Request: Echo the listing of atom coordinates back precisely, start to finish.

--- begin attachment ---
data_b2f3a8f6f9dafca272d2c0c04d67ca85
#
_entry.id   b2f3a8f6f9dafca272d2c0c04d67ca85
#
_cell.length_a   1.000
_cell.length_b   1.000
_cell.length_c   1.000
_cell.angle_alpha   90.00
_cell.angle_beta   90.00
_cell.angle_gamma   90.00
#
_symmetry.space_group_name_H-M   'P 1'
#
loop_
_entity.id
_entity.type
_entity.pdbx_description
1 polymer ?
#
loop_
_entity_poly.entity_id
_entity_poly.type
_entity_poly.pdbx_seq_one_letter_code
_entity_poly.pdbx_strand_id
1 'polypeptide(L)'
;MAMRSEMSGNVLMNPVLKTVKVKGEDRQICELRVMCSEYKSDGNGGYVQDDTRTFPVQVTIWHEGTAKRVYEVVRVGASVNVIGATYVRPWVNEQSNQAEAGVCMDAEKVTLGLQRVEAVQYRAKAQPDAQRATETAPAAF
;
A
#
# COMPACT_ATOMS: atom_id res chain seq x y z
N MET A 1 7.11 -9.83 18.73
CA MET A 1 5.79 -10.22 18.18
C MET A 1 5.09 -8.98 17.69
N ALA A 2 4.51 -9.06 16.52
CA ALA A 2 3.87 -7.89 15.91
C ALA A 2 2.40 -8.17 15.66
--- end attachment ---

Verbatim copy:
data_b2f3a8f6f9dafca272d2c0c04d67ca85
#
_entry.id   b2f3a8f6f9dafca272d2c0c04d67ca85
#
_cell.length_a   1.000
_cell.length_b   1.000
_cell.length_c   1.000
_cell.angle_alpha   90.00
_cell.angle_beta   90.00
_cell.angle_gamma   90.00
#
_symmetry.space_group_name_H-M   'P 1'
#
loop_
_entity.id
_entity.type
_entity.pdbx_description
1 polymer ?
#
loop_
_entity_poly.entity_id
_entity_poly.type
_entity_poly.pdbx_seq_one_letter_code
_entity_poly.pdbx_strand_id
1 'polypeptide(L)'
;MAMRSEMSGNVLMNPVLKTVKVKGEDRQICELRVMCSEYKSDGNGGYVQDDTRTFPVQVTIWHEGTAKRVYEVVRVGASVNVIGATYVRPWVNEQSNQAEAGVCMDAEKVTLGLQRVEAVQYRAKAQPDAQRATETAPAAF
;
A
#
# COMPACT_ATOMS: atom_id res chain seq x y z
N MET A 1 7.11 -9.83 18.73
CA MET A 1 5.79 -10.22 18.18
C MET A 1 5.09 -8.98 17.69
N ALA A 2 4.51 -9.06 16.52
CA ALA A 2 3.87 -7.89 15.91
C ALA A 2 2.40 -8.17 15.66